Windows 10

Posted on: July 28th, 2015 by Alexander Wright No Comments

So the time is nearly here, July 29th and the launch of Windows 10.

Most people will have noticed the small windows logo that has popped up next to the clock on the task bar the last month or so, have you opted in to the free upgrade to Windows 10?

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There’s a few things you should know before jumping in……..

Installation:

Traditionally whenever you get a new operating system you backup your data, wipe the system and then install on a fresh slate. This can be done with the upgrade but maybe not quite as simply.

Can I perform a clean install using the Free upgrade?

No, it will require that you are running a previous qualifying version and start the upgrade from within the qualifying version. You can initiate a clean install after completing the Upgrade.

Please be aware that you cannot use the free upgrade offer to perform a clean install on first attempt. You must first upgrade from the qualifying version of Windows 7 or Windows 8/8.1 (whether you do it through Windows Update or using the .ISO file). Ensure the upgrade is completed successfully and then ensure that it is activated. You can then proceed to do a clean install by using recovery media or using the Reset function in Start > Settings > Update & Security > Recovery > Reset this PC (Get Started).

windows setup

 

Just what happens to the previous windows 7 or 8 license you have? Well that ‘old’ license is absorbed into the new windows 10 installation.

This brings us onto the sticky subject of licensing. It’s a bit of a minefield which all depends on what version of a windows license you have.

To keep things simple here is a key:

OEM : A license that came with your system when you bought it, usually a small sticker on the case.

Retail: Bought separately from the computer, usually a DVD in a box with a license on a booklet

 

Full version (Retail):

– Includes transfer rights to another computer.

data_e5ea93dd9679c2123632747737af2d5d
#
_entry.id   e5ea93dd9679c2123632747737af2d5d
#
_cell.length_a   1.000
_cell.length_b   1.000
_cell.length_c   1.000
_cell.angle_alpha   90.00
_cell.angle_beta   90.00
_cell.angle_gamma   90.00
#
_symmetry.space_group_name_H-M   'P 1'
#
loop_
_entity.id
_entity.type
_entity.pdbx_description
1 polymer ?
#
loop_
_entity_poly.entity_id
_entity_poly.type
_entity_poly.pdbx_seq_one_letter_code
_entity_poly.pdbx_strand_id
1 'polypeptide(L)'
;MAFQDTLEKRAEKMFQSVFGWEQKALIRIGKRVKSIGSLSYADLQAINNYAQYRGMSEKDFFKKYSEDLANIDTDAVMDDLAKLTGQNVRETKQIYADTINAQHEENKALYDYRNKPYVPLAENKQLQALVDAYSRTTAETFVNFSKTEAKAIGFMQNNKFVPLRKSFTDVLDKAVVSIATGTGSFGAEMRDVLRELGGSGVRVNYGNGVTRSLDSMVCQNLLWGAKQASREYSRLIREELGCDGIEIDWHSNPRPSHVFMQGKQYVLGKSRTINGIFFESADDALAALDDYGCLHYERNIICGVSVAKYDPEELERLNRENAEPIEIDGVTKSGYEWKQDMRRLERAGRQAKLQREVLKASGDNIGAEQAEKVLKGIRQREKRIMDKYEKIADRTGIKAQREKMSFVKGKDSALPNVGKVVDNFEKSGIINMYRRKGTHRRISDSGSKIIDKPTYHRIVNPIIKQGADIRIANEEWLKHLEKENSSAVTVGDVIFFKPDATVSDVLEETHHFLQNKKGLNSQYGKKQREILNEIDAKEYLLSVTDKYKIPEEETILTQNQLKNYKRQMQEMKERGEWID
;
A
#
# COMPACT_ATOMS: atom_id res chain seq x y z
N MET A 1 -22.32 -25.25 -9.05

– Doesn’t require a previous qualifying version of Windows.

– Expensive

Upgrade version (Retail):

– Includes transfer rights to another computer.

– require a previous qualifying version of Windows.

– Expensive, but cheaper than full version

OEM :

OEM versions of Windows are identical to Full License Retail versions except for the following:

– OEM versions do not offer any free Microsoft direct support from Microsoft support personnel

– OEM licenses are tied to the very first computer you install and activate it on

– OEM versions allow all hardware upgrades except for an upgrade to a different model motherboard

– OEM versions cannot be used to directly upgrade from an older Windows operating system

 

Backtracking

So what happens if you upgrade to windows 10 and decide it’s just not for you.

Can I uninstall Windows 10 if I do not like it or something goes wrong?

Yes you can, but only in the 1st 30 days after upgrading to Windows 10, see the following: How to: Rollback to a previous version of Windows from Windows 10

 

Which edition of Windows 10 will be installed?

So now that you know what can and cannot be done with your license here’s another thing to consider.

Window 7 and 8/8.1 had many different versions, arguably too many. As such Microsoft is cutting things down to size a little with windows 10.

When you upgrade, you’ll stay on like-to-like editions of Windows. For example, Windows 7 Home Premium will upgrade to Windows 10 Home.

Windows 10 Updates:

Is it true I cannot prevent automatic updates in Windows 10 Home and Pro?

Yes, updates can be deferred in Windows 10 Pro, but not indefinitely.

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Defer updates in Windows 10

Some Windows 10 editions let you defer upgrades to your PC. When you defer upgrades, new Windows features won’t be downloaded or installed for several months. Deferring upgrades doesn’t affect security updates. Note that deferring upgrades will prevent you from getting the latest Windows features as soon as they’re available

This is something very important as far as business customers are concerned. Many will have systems that need to run 24/7. It’s probably going to be a good idea to start (if you don’t already have one) a maintenance schedule or regular down time when systems can be restarted without impacting on work loads.

Updates will not force a restart of a system but they will schedule one.

 

 

So there we have it, the quick breakdown of windows 10. There are a significant amount of changes compared to previous Windows releases, there always are, but this time around it’s not just a fresh coat of paint. The entire house has been bulldozed and rebuilt.

Will there be problems with windows 10? No doubt, but judging by windows 8 and 8.1 they will be minor and mostly down to the way people acclimate to the changes.

 

All the information shown here can be found on Microsofts website: Microsoft Answers

 

Alexander Wright Alexander Wright (44 Posts)